(if you’re reading this, i’m sure you understand the gravity of the horrors that happened at this location. definitely worth a visit, even if you have been to other concentration camps. the sheer scale of echoes of the atrocities are soul-shattering.)
before i get to the pictures, some quickie pointers that may help someone out:
- besides driving yourself or being part of a tour group, your choices for getting to Auschwitz from Krakow are bus, minibus, and train. i got down to the bus terminal early this morning and saw there was a 7:50 minibus that left from bay D8 (downstairs, was told to buy ticket from driver), but it never showed. luckily the regular bus [link to schedules] was leaving at 8:25. you can buy a ticket from the ticket counter or from the driver (currently 14 zł, 28 round-trip). GET THERE EARLY AND WAIT IN LINE. our bus reached standing room only status.
- it took 90 minutes to get there, although i spoke with some people who took another bus and they said it only took an hour. the windows were foggy and it was hella cold (yes, i know it’s winter), so be prepared to sleep or distract yourself some other way.
- for the return, there wasn’t a bus leaving for another hour and a half so i decided to take the train. thank goodness i was able to check the train schedules on my phone. the train is much slower (2 hours), but it’s much more comfortable (i had the entire row to myself, there’s a bathroom, it’s well-heated) and cheaper (9.50 zł each way). the major drawback is that it’s a 15 minute brisk walk to the station from Auschwitz I. if you’re ok with the schedule and longer transit time, i’d recommend the train over the bus any day. (i have heard though, that the train system is highly unreliable, but we were punctual.)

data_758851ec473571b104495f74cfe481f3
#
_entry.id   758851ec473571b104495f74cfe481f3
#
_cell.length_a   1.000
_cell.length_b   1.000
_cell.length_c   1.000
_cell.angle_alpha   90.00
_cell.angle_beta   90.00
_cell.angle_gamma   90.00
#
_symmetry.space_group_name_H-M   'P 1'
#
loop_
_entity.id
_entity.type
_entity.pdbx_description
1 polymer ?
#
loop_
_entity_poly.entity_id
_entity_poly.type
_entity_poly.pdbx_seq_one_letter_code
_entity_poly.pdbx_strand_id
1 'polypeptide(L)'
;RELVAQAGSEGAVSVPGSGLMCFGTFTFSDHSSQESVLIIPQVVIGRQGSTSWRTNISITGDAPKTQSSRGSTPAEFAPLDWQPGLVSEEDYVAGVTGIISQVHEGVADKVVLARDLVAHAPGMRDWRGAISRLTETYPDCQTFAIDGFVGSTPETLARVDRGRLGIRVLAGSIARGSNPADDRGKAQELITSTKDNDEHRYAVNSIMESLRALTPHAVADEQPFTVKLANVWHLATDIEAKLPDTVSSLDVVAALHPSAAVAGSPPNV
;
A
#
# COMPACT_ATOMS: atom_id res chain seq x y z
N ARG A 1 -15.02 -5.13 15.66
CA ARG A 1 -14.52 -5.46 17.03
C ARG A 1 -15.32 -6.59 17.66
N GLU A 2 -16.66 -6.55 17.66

- between the two sites (Auschwitz I and Auschwitz II [Birkenau]), there’s a free shuttle bus that runs every hour (on the half hour from Auschwitz, to the right [if you’re facing it] of the main entrance; on the hour from Birkenau). GET THERE EARLY AND WAIT IN
LINETHE MOB. this is no time to be polite. make your way onto the bus and be prepared to be squished à la Tokyo public transit. luckily it’s only a couple minutes’ ride. i have a hunch the bus keeps making runs until everyone has been taken, but i’m not 100% sure, so get on the first (only) run if you can. if all else fails, cabs are waiting to take you for 15 zł.
- during the off-season (and before 10 during high season) you can get in without going a tour. people have said the tours can be rushed, but i’m sure you learn a lot. i felt like i was ok with just the 5 zł guidebook (available in many languages from the little book kiosk inside the main entrance) and having watched the Oprah and Elie Wiesel episode on YouTube (serious).
- there’s a turnstile to actually enter the main grounds of Auschwitz I, but if you’re going on our own (when you can go on your own) just walk up to it and a guard will let you in.
- there’s a little snack shop at Auschwitz I and some vending machines, as well as a full-on cafeteria-style restaurant to the right of the main entrance. i went to the latter for lunch. mediocre food. i had a breaded chicken breast + salad + mashed potatoes (17 zł) and a bottle of diet coke (5 zł).
- bathrooms are 1 zł; they can make change so no need to carry coins.
- be sure you walk all the way to the far end at Birkenau so you can see the ruins of the gas chamber and incinerators, and to the rebuilt gas chamber and incinerator at Auschwitz (all the way straight on the path once you enter) — it’s not immediately clear that they’re there if you don’t know they exist.
and now, the pictures: